Another month has come and gone, which means it’s time for a quick Vespers update.
Nope, it’s not finished yet.
Was September a good month? In general, I’d say it was pretty good. On the one hand, another student animator has left the project, which means we’re down to three. At least I’m assuming he’s left the project — like so many that came before him, he’s just no longer responding to e-mails. It’s not too troublesome since he never really got off the blocks with this project, but still…is it just animators, or are other people like this as well? In the face of overcommitment or disinterest, is it everybody’s instinct to lie low and hope nobody notices? Or just animators?
On the other [More...] Read the rest
I caught this one from GameSetWatch, through Unseen64.net. A website by ATMachine that showcases a pretty impressive amount of info on some of the old LucasArts and Sierra adventure games, much of which was probably unseen. Not sure why or how it came to attention at this point in time, considering the site appears to have been around for a few years, but I’m glad it did since I hadn’t noticed it before.
There’s a wealth of cool stuff there. Development and design images from games, early (WIP) screenshots, alternate art and GUI interfaces that were never used, comparisons of the same games on different platforms, comparisons of demos and full releases, and other oddities. Some of the games featured include LucasArts’ Monkey [More...] Read the rest
As I mentioned last time, there were some really intriguing presentations on the third day of the conference. One in particular was a technology demonstration given by representatives of two companies, Emotiv Systems and 3DV Systems, which are developing innovative ways for players to interface with computers or other entertainment devices.
Randy Breen from Emotiv Systems demonstrated what he called their “Brain-Computer Interface”, a device that fits on the head and is based on EEG machines. It basically translates brain waves into actions after a period of training. It’s compact (I didn’t even notice him wearing it during his talk), lightweight, and wireless, and includes a gyro to detect head movements. It can also detect facial expressions (blinking, smiling, eyebrow movement) and can essentially monitor [More...] Read the rest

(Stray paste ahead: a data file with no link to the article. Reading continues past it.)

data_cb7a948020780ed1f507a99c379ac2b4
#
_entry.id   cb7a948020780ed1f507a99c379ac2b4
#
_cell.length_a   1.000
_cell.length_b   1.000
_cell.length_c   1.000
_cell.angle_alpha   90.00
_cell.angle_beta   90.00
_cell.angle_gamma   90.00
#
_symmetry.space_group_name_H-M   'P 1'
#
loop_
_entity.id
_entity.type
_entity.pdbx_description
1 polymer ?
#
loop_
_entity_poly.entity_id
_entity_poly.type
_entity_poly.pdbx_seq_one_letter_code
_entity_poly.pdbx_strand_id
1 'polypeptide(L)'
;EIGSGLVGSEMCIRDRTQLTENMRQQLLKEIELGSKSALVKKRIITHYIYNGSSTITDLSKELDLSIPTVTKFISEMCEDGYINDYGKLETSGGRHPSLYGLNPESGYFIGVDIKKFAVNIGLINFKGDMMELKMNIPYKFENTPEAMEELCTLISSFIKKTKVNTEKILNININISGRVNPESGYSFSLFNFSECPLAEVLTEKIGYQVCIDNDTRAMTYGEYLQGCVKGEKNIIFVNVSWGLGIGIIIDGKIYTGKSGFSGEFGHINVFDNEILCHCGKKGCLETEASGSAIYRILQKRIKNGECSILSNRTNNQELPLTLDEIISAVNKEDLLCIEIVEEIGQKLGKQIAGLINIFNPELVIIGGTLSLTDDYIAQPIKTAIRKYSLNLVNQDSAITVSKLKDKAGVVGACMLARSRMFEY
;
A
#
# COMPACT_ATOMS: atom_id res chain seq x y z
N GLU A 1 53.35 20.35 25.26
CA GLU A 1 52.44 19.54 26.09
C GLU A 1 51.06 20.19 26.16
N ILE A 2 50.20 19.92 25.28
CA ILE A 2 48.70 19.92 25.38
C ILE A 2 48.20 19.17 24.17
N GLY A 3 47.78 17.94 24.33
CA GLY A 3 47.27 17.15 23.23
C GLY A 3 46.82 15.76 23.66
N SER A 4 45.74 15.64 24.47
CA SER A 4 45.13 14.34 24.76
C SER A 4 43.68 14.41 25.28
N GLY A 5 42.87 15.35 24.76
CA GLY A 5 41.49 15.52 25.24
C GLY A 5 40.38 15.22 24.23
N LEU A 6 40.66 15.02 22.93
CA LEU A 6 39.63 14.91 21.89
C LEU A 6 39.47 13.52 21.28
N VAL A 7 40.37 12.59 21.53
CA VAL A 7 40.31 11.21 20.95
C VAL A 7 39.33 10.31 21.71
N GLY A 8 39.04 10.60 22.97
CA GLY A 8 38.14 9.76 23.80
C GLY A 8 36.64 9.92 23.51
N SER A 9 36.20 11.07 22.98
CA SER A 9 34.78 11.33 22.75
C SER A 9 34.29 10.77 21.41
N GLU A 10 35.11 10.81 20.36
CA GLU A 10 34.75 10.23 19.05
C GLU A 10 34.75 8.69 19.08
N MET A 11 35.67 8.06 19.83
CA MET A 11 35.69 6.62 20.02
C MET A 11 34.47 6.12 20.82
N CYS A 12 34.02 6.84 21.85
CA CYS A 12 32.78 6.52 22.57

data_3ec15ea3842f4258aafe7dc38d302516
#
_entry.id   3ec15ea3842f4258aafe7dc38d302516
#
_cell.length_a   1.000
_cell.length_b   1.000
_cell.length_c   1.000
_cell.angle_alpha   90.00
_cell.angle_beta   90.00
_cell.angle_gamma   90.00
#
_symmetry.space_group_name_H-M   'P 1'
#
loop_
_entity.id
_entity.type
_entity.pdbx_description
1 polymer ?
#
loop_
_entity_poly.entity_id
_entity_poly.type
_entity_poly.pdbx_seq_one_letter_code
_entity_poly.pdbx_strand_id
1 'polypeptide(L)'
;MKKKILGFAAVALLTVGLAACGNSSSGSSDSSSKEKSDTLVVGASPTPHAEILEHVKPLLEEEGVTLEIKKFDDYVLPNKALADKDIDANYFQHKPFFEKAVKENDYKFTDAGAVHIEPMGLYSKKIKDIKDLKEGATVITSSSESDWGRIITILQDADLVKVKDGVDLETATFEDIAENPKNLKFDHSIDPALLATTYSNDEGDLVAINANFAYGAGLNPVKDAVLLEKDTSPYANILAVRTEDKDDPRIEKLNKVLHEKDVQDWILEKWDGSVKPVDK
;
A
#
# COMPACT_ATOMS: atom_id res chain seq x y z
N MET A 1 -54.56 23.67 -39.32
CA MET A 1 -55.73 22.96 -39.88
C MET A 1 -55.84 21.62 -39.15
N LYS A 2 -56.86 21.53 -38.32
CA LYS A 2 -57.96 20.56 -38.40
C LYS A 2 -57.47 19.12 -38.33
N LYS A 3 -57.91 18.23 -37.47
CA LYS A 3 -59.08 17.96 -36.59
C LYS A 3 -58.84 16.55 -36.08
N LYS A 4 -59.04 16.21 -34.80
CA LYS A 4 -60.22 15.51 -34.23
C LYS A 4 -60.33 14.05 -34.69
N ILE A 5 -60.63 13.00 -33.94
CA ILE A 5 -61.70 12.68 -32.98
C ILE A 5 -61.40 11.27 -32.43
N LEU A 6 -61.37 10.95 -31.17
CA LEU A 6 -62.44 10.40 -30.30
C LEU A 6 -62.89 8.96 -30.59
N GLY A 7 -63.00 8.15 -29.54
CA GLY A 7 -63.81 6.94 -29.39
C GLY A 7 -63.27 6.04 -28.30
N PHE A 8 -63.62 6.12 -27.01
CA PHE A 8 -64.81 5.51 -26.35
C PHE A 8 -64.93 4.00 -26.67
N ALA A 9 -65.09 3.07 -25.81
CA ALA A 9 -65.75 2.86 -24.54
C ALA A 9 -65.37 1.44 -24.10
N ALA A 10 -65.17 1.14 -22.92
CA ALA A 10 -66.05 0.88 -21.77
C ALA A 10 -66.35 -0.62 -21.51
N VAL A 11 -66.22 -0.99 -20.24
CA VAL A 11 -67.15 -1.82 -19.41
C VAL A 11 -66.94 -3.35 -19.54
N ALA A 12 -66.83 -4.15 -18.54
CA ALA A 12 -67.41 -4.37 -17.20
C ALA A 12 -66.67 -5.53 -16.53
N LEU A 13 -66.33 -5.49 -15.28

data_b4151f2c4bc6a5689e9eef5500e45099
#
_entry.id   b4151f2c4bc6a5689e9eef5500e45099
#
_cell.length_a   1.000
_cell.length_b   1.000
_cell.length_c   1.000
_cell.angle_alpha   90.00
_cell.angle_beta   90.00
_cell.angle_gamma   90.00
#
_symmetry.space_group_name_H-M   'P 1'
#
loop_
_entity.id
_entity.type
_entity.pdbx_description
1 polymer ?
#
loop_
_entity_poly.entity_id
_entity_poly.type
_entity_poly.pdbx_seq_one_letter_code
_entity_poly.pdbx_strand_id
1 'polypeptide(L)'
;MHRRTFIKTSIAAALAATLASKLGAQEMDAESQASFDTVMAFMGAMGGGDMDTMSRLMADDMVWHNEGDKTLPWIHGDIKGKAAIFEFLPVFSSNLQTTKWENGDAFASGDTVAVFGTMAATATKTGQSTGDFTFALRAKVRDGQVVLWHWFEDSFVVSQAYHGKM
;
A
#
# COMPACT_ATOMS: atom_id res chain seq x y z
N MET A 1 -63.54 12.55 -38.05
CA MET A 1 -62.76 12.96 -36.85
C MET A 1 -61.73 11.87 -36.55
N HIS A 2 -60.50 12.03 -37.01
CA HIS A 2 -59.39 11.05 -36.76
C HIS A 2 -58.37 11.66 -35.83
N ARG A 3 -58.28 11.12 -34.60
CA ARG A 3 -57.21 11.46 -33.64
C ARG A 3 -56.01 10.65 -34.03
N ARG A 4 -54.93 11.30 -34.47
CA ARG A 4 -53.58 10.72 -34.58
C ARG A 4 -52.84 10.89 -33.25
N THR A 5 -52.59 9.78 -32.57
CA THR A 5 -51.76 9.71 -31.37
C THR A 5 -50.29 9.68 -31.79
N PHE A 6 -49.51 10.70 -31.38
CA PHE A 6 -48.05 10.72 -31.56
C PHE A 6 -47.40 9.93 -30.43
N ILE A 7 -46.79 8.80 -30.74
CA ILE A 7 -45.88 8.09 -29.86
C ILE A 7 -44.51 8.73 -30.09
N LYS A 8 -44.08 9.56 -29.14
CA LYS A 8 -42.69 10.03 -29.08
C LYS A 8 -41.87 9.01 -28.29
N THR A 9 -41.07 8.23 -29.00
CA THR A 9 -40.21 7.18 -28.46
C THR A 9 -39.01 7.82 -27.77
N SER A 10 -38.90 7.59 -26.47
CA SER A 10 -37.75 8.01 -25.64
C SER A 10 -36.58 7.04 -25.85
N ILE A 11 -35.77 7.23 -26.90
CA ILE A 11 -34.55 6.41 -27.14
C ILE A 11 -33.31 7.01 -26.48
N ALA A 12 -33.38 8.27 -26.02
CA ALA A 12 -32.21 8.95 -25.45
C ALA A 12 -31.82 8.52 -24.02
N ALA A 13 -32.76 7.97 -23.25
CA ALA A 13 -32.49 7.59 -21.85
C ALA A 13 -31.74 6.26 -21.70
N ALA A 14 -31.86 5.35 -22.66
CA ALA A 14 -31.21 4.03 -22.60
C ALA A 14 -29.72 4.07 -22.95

The last day of AGDC was an excellent day, with two talks in particular that led to a good deal of spirited, academic discussion about storytelling and a third lecture that demonstrated some very slick next-gen controllers that could have a significant impact in the future on game design and interface.
The first talk of the day was given by Andrew Stern, he of Façade fame, although he did not focus specifically on the accomplishments of that project. Instead, his talk, provocatively titled “Linearity is Hell: Achieving Truly Dynamic Stories in Games,” explored the possibility of truly dynamic storytelling in games and how a system like that might be designed. Stern did acknowledge that this was more of a theoretical talk and that he [More...] Read the rest
The second day of AGDC was pretty fun, although perhaps not quite as informative as the first day. For me, the day started off with a lecture by Andrew Walsh on the topic of “On-Demand Storytelling” as it applied to Prince of Persia, subtitled “The Death of Linearity.” It seems that non-linear storytelling is all the rage these days, with all sorts of mechanisms for implementing it, some of which sound very creative. I have no idea if they work, though — or, if they do, how effective the resulting story is.
One thing that was clear from Walsh’s talk is that he falls on the side of those who support and promote the use of cutscenes, when used properly. I’m a cutscene fan [More...] Read the rest